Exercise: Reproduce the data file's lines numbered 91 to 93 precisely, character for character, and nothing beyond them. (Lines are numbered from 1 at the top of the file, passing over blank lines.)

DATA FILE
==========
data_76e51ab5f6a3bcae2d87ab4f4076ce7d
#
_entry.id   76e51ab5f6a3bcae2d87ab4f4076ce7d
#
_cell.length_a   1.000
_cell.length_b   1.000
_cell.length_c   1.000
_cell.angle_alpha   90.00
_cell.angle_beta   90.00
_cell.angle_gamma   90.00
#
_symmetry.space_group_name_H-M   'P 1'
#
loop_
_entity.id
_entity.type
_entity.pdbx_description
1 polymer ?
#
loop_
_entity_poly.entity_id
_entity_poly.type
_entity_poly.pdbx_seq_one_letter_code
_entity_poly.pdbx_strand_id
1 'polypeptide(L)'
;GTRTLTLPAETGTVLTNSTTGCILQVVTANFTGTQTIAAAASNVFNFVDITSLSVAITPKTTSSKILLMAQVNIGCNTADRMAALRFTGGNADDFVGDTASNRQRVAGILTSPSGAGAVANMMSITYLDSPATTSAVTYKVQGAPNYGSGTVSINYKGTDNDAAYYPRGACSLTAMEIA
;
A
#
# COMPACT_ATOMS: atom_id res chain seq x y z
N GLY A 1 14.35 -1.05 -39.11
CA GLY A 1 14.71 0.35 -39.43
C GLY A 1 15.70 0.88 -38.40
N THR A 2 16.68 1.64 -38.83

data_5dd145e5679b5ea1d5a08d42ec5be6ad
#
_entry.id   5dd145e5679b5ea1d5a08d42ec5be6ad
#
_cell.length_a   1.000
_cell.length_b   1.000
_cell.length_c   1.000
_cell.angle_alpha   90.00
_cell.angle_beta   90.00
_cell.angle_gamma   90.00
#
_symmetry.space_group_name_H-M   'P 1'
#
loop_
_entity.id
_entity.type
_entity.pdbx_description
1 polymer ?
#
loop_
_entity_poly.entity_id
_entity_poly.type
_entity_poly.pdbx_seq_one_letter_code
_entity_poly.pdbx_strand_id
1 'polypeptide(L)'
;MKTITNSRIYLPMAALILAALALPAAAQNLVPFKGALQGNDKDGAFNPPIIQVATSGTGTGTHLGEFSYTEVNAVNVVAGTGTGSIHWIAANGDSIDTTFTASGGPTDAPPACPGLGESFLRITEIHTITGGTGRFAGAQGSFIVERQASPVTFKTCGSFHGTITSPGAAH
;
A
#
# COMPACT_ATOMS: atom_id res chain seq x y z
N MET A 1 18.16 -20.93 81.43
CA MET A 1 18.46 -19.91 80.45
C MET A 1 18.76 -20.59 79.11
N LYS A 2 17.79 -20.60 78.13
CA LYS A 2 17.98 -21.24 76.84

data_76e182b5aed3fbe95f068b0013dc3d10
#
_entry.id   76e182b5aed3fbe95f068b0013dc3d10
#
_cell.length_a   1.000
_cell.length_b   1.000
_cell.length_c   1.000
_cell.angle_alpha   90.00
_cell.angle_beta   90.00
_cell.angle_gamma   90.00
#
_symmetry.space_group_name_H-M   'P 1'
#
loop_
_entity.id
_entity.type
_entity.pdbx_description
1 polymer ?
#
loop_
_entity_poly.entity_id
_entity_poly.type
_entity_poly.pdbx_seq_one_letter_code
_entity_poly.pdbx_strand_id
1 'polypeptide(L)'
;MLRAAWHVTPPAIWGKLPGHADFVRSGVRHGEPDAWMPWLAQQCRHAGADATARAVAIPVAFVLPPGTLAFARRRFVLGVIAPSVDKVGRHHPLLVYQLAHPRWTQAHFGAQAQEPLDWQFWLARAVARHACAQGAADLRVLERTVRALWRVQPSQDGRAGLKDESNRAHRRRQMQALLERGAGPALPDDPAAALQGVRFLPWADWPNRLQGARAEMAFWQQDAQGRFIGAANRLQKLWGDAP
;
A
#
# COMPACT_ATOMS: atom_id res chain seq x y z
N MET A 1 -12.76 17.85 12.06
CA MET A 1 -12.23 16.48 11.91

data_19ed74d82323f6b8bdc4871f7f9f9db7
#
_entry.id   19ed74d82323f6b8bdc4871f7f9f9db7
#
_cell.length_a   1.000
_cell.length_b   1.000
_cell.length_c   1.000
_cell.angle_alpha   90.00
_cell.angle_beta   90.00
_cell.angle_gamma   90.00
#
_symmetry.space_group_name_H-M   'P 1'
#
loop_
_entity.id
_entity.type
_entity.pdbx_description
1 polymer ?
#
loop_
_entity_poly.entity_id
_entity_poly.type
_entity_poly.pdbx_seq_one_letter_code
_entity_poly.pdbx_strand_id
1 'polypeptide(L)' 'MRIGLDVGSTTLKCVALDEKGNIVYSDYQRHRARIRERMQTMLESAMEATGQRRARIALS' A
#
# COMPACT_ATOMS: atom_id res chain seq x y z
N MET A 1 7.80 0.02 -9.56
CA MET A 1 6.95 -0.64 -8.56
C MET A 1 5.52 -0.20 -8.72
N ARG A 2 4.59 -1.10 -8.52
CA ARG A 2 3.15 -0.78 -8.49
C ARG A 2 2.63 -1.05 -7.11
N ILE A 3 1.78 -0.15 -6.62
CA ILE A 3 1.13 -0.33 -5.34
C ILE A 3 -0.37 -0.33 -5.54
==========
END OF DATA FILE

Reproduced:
_entity_poly.type
_entity_poly.pdbx_seq_one_letter_code
_entity_poly.pdbx_strand_id